No Room

36 hours before I ran the Brooklyn Half Marathon, a mean sore throat snuck up from out of nowhere. It had me up during the night when I should have been resting; it had me down during the day when I should have been dancing on tiptoes in anticipation for what would be my longest run to date. The run was trying, and I am proud of myself for running 13.1 mi. Five years ago I could barely run a block. But I am more proud of combating the ailment that, had I let it, could have marred my entire run.

When I ran Prospect Park on Thursday night, my body had begun to slow down, and I had to wrestle the pollen that looked so thickly frozen in time I literally had to push it out of the way. I had a bad tickle in my throat that couldn’t be spit. It seemed like everyone was in the park that night, getting in their final runs before it all went down on Saturday. I felt so sad & weak! I wanted to feel strong again, clearheaded, alert. I jogged to my parents’ that night prepared to do whatever they said I should do to rid this block of physical and mental fuddle. Gargle with warm salt water, they both said practically in unison. Gargling makes me gag, I whined. So what? Do it anyway, they shot. 

I suppose if you want something bad enough, or in my case, you want something to go away bad enough, you do what needs to be done, regardless of whether or not you believe any of it will work to your advantage. When you’re at a disadvantage, it’s hard to trust there’s anything or anyone out there that wants to help you. It’s very easy to sit back and just feel sorry for yourself. I said a few times: This is so unfair. 

So it’s unfair. So what?

I gargled like I’ve never gargled before. I gagged a couple of times, but for the most part, I didn’t gag. I toughened up and added more salt. And then added more salt. And then gargled for longer. I bought fresh ginger root and peeled off little pieces to chew and spit out. I drank bottled water after bottled water, sipped hot ginger tea and slurped soup without spoons. I was never without a lozenge; a co-worker slipped me elderberry tablets (really good for speeding up recovery and nice & high in antioxidants; i was fresh out of blueberries) and let those sit on my tongue a couple of times. I left work early on Friday because I wanted to leave enough time to get uptown to pick up race #s & t-shirts for Max, Michael, and I so that I could also get to Third Street for an early dinner of tortellini. (I hadn’t done a good job of eating throughout the day because I’d been too busy gargling, drinking, and peeing.) I wanted to be asleep by 9pm. Right before bed I prayed to Saint Rosalia, the patron saint of Palermo, to fix me and make me well come morning. After all, she’s-a-known-to-make-a-the-miracles.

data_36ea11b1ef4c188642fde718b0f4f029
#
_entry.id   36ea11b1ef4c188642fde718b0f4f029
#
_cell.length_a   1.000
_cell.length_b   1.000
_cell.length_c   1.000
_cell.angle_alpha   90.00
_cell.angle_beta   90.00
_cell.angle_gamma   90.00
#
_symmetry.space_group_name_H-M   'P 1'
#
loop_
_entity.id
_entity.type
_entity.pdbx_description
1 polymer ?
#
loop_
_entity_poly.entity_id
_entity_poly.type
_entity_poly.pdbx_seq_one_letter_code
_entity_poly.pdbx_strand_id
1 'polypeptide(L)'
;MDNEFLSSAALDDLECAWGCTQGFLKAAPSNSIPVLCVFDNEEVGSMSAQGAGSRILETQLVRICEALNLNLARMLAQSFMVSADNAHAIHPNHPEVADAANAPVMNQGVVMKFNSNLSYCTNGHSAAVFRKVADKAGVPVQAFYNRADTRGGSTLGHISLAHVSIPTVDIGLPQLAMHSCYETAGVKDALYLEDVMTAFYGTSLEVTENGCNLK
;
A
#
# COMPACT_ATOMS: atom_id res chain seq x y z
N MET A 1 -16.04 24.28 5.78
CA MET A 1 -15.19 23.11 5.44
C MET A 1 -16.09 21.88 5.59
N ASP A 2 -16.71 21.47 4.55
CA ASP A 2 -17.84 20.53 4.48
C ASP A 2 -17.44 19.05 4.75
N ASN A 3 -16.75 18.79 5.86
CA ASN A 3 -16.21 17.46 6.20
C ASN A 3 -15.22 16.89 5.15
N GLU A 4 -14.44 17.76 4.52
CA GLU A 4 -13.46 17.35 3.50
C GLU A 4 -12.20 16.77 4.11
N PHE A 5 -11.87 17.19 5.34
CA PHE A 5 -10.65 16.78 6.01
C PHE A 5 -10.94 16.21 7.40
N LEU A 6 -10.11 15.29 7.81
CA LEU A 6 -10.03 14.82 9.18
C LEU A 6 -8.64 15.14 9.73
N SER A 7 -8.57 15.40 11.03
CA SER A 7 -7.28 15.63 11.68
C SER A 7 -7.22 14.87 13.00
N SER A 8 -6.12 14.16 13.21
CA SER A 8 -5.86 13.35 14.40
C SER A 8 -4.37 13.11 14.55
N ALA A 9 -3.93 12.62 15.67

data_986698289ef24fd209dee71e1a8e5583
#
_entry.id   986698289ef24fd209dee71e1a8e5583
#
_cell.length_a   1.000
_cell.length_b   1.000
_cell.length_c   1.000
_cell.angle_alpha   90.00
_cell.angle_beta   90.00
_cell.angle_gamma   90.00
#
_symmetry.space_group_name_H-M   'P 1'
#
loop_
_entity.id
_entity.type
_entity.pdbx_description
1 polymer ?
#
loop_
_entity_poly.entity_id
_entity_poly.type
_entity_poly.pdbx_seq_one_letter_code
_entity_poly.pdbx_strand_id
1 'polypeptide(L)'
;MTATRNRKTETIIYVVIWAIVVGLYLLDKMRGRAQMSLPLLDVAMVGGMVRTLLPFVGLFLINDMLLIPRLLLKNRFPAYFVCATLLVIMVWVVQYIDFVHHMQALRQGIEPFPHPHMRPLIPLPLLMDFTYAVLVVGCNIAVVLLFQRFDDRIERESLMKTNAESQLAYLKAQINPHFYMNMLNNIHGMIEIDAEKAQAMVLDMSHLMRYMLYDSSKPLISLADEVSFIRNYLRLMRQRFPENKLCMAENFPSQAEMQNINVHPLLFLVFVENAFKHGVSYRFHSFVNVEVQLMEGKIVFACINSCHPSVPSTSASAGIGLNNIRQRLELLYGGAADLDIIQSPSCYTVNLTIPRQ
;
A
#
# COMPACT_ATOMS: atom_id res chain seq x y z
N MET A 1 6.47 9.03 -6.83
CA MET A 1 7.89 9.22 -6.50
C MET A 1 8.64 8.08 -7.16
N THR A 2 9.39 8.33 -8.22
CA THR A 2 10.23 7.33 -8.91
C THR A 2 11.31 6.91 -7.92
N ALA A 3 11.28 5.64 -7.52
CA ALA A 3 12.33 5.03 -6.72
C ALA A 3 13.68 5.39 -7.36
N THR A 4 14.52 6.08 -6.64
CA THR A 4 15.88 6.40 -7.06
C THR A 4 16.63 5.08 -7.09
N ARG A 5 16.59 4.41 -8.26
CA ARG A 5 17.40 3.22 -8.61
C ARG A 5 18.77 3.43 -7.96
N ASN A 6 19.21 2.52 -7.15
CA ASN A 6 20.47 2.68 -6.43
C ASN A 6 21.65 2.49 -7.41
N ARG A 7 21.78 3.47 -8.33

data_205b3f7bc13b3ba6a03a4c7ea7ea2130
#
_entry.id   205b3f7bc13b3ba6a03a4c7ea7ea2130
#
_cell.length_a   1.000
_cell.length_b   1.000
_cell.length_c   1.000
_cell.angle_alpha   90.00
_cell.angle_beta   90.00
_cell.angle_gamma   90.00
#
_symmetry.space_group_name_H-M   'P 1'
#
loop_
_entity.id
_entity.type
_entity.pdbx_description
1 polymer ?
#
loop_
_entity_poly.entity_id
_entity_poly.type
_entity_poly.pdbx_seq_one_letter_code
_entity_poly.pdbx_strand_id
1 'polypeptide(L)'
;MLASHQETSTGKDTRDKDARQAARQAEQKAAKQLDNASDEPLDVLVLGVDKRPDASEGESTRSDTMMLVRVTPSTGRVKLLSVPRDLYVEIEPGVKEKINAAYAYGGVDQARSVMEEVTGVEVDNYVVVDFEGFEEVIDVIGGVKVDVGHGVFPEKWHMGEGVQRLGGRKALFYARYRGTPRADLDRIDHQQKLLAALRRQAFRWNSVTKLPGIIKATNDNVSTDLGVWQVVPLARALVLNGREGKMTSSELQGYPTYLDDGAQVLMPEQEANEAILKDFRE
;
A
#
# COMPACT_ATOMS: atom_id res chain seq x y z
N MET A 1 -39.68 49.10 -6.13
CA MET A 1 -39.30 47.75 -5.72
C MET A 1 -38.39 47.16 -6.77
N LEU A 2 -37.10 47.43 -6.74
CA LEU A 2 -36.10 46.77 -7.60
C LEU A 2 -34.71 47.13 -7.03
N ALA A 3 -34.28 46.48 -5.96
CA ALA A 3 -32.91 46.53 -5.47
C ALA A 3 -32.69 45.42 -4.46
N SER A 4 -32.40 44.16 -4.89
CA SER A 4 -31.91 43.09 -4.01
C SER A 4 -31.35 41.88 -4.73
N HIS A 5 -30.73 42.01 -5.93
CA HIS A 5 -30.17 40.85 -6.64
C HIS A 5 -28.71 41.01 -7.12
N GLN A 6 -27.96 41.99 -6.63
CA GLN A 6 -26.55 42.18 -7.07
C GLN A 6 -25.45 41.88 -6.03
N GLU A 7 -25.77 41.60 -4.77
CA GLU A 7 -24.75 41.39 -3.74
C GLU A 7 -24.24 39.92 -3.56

That night I dreamt that it was go-time. I was running…but then all of a sudden I wasn’t running. Instead I was sitting in a stale classroom watching a movie. At the beginning of the movie, I thought: Ok, you’ll just watch a little bit of it… because you also have to run… but then before I knew it the movie was over and I could now say that I was a good 3 hours behind race schedule. I was pissed. How could I have let this happen? How could I have settled into watching a movie when I knew there was a race going on? A race that I’d spent much time and energy preparing for? All that work… to watch a movie? 

I think what this dream stood for was the ease in which I will normally allow for and tolerate bad shit. I will slide over and make room for it when I should be actively shooing it away, not unlike the Mad Hatter and March Hare who screamed “No room!” at Alice when there was plenty of it. There was roomfor this sore throat but I didn’t want to make the room this time around and I took it upon myself to do whatever I could to blackball it. (i.e. A Jewish girl praying to an Italian saint? Come on.) Choosing to watch a movie while I knew I should be running? I was herding myself in an opposite direction and it was plain to see how quickly I obliged. I even provided myself with an excuse along the way.  

I woke up Saturday morning feeling 100x better than the day before, already feeling like I’d won something. It was both a great mental and physical boost! I’ll never forget it.